March 10th 1939 – Bannu


An RIASC captain detained at Razani with his convoy. He gives me a lift to Bannu on a lorry, the remainder knocking off at Mir Ali. It was an open sort of lorry, no wind screen, only a bit of tarpaulin to cover your knees. The rain came in, hit the back of the cab, and formed a large puddle which soaked my arse to the skin. I had understood it was essential to leave Bannu by 12.15, so I curse the driver to get me there in time and to go faster, but of no avail.

There is water in the nullah, and green stuff springing up in fields on the banks, a welcome sight. We reach Bagai Bannu depot at about 12.25 but they don’t mind, and say road is open until 4pm. I seem to remember threatening a tonga wallah with my revolver, to make him get off the road quicker, as I was in such a bloody hurry. Bagai had a beautiful Oldsmobile ready, and off we go to Kohat. That stretch – Bannu-Kohat – is pretty desolate, a salt range looking like sandstone. No vegetation, all this bare red earth. We pass a few police posts, but no sign of R.P. troops or sangars or picquets.

There is a fellow Heard of 3/12 here. He was in Wanu during Shahur Tangi show and lost one subaltan of about six months service. About six British Officers killed and nine wounded. A convoy with Wanu pay, and scouts, had passed through the day before, and they saw all these birds, like vultures, lining the Tangi. They said they were just sitting there watching , beady eyed.  In the Club some wit said they were bagging who would get who, for future reference. Quite true.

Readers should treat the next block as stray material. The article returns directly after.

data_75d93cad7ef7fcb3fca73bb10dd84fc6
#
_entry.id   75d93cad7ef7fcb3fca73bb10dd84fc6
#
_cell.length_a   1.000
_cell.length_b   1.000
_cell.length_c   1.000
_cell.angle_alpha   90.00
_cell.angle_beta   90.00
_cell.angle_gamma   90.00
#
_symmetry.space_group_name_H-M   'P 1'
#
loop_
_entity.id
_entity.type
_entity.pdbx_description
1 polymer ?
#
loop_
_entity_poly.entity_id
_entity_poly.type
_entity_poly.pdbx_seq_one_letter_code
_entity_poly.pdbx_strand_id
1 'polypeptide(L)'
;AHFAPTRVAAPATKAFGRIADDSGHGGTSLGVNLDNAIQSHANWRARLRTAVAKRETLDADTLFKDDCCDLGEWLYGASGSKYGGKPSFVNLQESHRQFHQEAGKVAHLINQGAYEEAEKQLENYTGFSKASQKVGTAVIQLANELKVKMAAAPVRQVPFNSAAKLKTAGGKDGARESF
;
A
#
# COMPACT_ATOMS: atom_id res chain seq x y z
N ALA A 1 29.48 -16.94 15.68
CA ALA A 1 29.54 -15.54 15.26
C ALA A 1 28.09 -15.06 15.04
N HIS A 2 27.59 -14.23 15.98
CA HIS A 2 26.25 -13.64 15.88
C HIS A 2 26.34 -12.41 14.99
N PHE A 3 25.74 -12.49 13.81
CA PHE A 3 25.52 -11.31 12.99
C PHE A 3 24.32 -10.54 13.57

Next day the convoy was told by Khassadars at Manzani it would be suicide to go on. In the official report the blame was put on the political “Consequent on the political strategy…” – so off the convoy went and the Tangi wasn’t picqueted. They were well and truly ambused (late ’36/early ’37). Fire poured in all along the line. A company of Punjabis, as local protection, took to the hills overlooking the Tangi, and did their best. The armoured cars did their’s. After they had finished the slaughter the tribesmen raided the lorries, took what they wanted (about the only arms were British Officers’ revolvers), and left the next morning.

Scouts had arrived the evening before, but could only close picquet the column, so that anyone coming near them went to hell, but could loot the convoy at his leisure. The convoy eventually reached Wana, with whole lorries full of dead, shot in the first volley. The bloody shame was that everyone knew it would happen, but yet the convoy was allowed through.

Heard had also seen cheetah hunting – a disgraceful sport. The cheetah is sent after a herd of buck in the manner of a falcon. If well tarined, it tracks down a good stag and holds it down, without breaking its skin. Then the tribesmen slit its belly, having first castrated it, whilst it is still alive, and give the cheetah some blood from the bowels, apparently the only way to make the cheetah let go.

Went drinking to the Ekins with Hearn. Colonel Ekin seems to think the Bagai and the Mashud contractors pay out half their earnings to the Badmashes to keep the pot boiling. He reckons Razmak, being troops in advance of scouts, is the wrong principal for Waziristan, and the worst blunder we ever made. He recoomends withdrawing to the administrative border and building a sort of “Taggarts Wall”, with troops behind it and possibly scouts inside the area. Kohat is rather like Bannu, only smaller, and with magnificent flowers just now. A rather nice bazaar too, natural, and not like Razmak’s pseudo Bond Street.

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This entry was posted in 1939/03, Waziristan Campaign, North West Frontier, 1938-1939. Bookmark the permalink.

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